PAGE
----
Church land sell-off slammed

AN MP has branded as “deeply regrettable” the Church's decision to sell off one of the last plots of green land in a parish already swamped by massive housing development.

AN MP has branded as “deeply regrettable” the Church's decision to sell off one of the last plots of green land in a parish already swamped by massive housing development.

Colchester MP Bob Russell said only a miracle would now save Glebe Field in Mile End after Church of England-appointed property agents erected a For Sale sign and invited offers in excess of £1.5million.

The 2.1-acre plot of church-owned land at the bottom of Mile End Road is virtually the last open space in the parish, which is home to the largest regeneration project in north-east Essex.

The field has remained more or less untouched since Roman times and has been described as “a green oasis amid a sea of buildings”.


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The area around Mile End is developing quickly, and will soon be home to 10,000 new residents, four new schools and 3,500 workplaces.

During separate visits to the Myland parish earlier this year, the Bishops of Colchester and Chelmsford - the Right Reverend Christopher Morgan and the Rt Rev John Gladwin - called for adequate community provision, such as pubs, corner shops and open spaces, to meet the population boom.

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However, following Colchester Borough Council's decision to grant outline planning permission for between 25 and 42 units on Glebe Field, the Diocese of Chelmsford has pressed ahead with its sale despite bitter objections from parishioners.

One resident, who asked not to be named, called for an agreement between the church and the council to ensure the land remained untouched, possibly as a public park.

“They say there's not enough green space yet here they are planning to get rid of the last bit,” he said yesterday.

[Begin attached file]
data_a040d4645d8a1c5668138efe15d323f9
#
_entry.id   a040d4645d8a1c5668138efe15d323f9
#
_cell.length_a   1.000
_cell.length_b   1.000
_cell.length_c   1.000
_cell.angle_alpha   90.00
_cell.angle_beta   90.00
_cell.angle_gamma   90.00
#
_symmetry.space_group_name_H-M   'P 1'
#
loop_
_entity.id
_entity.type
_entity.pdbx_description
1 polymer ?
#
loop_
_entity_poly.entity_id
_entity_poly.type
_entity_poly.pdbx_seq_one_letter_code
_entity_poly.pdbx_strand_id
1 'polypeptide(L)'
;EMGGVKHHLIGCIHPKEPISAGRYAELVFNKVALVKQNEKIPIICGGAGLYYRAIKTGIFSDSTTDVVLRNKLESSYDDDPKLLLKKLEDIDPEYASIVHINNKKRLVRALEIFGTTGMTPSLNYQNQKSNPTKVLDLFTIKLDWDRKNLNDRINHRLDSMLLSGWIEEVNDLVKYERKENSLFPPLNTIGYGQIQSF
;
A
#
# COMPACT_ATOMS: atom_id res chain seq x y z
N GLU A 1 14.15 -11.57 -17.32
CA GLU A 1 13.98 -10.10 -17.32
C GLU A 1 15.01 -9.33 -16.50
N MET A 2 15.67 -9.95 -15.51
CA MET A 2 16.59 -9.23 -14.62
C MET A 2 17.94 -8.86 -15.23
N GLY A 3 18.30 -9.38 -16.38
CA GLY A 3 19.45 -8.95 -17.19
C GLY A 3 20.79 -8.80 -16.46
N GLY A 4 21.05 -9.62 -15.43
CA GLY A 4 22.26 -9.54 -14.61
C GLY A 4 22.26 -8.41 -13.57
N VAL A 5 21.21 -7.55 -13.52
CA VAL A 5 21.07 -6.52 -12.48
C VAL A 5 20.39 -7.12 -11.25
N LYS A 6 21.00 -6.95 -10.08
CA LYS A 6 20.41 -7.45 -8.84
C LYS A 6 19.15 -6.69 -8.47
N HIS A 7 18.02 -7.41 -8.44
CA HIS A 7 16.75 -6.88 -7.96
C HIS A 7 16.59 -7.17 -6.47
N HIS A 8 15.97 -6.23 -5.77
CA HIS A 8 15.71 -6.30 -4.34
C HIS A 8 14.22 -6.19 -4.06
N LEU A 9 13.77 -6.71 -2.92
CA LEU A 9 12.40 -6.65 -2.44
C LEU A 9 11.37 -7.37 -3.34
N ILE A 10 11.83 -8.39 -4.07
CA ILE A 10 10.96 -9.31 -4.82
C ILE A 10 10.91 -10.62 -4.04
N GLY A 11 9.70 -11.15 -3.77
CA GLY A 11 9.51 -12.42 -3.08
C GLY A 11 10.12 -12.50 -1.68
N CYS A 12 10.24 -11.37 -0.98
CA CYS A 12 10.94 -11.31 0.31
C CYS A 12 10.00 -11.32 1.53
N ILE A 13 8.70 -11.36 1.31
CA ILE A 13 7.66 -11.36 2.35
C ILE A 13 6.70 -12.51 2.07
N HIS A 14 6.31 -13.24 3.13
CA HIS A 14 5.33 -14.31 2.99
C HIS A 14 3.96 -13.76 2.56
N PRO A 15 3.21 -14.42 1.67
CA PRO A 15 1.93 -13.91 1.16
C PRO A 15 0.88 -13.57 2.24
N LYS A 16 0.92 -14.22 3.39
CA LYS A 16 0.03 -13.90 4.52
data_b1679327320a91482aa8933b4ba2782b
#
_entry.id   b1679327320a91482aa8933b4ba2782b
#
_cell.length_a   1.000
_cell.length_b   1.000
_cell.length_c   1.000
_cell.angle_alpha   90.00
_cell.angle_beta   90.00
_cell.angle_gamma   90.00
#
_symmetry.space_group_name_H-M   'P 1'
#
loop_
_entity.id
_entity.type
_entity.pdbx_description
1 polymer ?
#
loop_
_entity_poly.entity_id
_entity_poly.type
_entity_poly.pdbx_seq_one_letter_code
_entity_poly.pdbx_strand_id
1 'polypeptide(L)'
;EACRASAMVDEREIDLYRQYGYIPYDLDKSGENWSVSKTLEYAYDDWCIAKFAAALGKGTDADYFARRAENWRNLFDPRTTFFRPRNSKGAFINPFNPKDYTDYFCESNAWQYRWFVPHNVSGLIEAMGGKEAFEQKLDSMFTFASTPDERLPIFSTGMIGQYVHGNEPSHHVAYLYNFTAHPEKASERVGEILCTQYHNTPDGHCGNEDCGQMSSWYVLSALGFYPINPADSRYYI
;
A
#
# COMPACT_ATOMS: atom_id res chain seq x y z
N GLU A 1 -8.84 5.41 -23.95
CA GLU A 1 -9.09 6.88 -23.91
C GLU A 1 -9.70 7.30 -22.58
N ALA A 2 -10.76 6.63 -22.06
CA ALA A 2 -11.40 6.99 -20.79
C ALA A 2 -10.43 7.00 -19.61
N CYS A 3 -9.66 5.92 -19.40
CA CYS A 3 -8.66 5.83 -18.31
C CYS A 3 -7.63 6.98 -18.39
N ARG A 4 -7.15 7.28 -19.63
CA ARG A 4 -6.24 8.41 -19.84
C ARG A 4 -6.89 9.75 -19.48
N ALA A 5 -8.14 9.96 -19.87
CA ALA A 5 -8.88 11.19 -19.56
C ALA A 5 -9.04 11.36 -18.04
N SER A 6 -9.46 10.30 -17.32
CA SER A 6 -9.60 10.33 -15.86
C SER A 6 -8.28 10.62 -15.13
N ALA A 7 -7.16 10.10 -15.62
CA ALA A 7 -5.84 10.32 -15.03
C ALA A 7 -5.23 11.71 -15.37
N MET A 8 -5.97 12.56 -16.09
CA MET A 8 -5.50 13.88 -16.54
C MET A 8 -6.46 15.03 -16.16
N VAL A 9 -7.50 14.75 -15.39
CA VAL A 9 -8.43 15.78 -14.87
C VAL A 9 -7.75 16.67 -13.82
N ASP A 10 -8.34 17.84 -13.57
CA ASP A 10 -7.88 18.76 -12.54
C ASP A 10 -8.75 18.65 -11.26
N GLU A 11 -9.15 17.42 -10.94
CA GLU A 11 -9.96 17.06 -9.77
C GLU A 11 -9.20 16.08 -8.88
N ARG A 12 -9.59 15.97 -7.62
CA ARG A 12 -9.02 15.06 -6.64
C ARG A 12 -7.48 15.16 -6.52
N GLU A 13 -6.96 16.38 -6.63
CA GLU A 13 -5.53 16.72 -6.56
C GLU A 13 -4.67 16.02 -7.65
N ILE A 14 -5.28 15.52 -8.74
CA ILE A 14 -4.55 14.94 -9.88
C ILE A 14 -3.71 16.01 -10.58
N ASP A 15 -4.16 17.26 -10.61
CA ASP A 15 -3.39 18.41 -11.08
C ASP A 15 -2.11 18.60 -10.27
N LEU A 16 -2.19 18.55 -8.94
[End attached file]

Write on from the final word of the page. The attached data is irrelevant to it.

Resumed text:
“And to think it's actually the church that's planning to sell Mile End's soul away is nothing short of disgusting.”

Mr Russell, who has raised the issue in the House of Commons, said: “It is deeply regrettable that the diocese's board of finance is not practising what its good bishops are preaching.

“I hope something can be done to save the land, but I fear we may need a miracle.”

A spokesman for the Diocese of Chelmsford said charity law dictated that the Church had a legal obligation to manage its assets efficiently.

He said: “This land was earmarked by the council for housing development under the local plan, so we were duty bound to look at a sale.”

“If circumstances changed so that housing was no longer allowed to be built there, we would have to act differently,” he added.

But yesterday, borough council planning officer John Davies said: “We would not force anyone to sell land that they own regardless of whether it's in the local plan or not.

“If the Church did not want to sell the plot, we'd just try to make up the shortfall in the number of houses in the plan by some other means.”

Chelmsford-based property agents Strutt & Parker said yesterday no offers had yet been made on the land, but they considered the plot to be worth more than £1.5million.

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